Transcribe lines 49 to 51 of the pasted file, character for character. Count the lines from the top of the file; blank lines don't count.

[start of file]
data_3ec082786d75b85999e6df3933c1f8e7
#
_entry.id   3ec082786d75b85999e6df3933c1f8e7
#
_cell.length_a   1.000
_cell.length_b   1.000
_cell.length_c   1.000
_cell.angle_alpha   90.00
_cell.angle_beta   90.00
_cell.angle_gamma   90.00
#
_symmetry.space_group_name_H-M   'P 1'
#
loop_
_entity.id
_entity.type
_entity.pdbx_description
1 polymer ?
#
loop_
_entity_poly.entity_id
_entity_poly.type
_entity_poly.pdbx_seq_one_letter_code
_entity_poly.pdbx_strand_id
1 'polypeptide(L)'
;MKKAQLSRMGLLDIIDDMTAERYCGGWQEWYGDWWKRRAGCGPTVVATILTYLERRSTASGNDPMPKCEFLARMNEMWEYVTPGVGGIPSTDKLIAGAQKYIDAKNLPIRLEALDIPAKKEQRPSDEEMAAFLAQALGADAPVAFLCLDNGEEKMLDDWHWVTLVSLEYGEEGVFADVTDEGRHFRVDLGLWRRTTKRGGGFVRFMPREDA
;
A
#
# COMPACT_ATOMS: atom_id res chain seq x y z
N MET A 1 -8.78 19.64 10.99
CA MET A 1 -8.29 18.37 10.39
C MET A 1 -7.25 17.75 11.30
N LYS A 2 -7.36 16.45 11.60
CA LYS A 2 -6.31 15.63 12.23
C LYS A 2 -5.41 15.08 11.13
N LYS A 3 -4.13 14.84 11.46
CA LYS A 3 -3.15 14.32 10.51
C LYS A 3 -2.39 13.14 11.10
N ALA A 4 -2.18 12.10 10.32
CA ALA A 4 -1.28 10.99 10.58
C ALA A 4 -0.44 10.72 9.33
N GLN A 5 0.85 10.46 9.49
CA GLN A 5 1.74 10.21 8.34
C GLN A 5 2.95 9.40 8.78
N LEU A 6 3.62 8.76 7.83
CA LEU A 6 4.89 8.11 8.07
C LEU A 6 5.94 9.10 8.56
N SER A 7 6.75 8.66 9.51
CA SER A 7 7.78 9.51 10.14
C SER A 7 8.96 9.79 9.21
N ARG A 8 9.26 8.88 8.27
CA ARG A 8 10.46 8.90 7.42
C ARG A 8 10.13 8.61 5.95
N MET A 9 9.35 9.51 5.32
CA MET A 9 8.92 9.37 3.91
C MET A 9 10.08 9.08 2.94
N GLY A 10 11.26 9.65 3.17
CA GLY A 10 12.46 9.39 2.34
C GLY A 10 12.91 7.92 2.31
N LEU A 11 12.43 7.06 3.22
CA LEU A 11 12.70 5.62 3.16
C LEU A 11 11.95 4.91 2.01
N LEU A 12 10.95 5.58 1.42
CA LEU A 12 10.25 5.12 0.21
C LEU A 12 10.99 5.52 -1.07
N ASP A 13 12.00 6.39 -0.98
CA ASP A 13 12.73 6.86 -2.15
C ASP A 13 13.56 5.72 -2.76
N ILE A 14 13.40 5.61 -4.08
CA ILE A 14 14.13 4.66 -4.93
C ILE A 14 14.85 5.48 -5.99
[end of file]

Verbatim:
N SER A 7 6.75 8.66 9.51
CA SER A 7 7.78 9.51 10.14
C SER A 7 8.96 9.79 9.21